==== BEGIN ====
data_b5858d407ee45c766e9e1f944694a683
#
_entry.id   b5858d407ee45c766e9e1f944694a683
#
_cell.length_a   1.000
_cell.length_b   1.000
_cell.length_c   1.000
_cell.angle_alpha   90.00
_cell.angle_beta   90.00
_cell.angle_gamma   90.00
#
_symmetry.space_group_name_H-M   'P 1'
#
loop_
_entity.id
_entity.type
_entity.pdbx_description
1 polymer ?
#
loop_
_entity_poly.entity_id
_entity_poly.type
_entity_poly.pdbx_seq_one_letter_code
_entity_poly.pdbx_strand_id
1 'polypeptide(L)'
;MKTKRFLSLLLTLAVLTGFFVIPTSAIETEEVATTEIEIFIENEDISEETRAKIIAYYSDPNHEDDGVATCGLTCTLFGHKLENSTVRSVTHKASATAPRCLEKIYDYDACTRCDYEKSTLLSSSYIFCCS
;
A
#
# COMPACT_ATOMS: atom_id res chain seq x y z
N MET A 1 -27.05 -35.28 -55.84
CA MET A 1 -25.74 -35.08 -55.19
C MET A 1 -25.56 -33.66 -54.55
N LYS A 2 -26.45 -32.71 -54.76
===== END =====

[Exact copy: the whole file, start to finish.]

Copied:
data_b5858d407ee45c766e9e1f944694a683
#
_entry.id   b5858d407ee45c766e9e1f944694a683
#
_cell.length_a   1.000
_cell.length_b   1.000
_cell.length_c   1.000
_cell.angle_alpha   90.00
_cell.angle_beta   90.00
_cell.angle_gamma   90.00
#
_symmetry.space_group_name_H-M   'P 1'
#
loop_
_entity.id
_entity.type
_entity.pdbx_description
1 polymer ?
#
loop_
_entity_poly.entity_id
_entity_poly.type
_entity_poly.pdbx_seq_one_letter_code
_entity_poly.pdbx_strand_id
1 'polypeptide(L)'
;MKTKRFLSLLLTLAVLTGFFVIPTSAIETEEVATTEIEIFIENEDISEETRAKIIAYYSDPNHEDDGVATCGLTCTLFGHKLENSTVRSVTHKASATAPRCLEKIYDYDACTRCDYEKSTLLSSSYIFCCS
;
A
#
# COMPACT_ATOMS: atom_id res chain seq x y z
N MET A 1 -27.05 -35.28 -55.84
CA MET A 1 -25.74 -35.08 -55.19
C MET A 1 -25.56 -33.66 -54.55
N LYS A 2 -26.45 -32.71 -54.76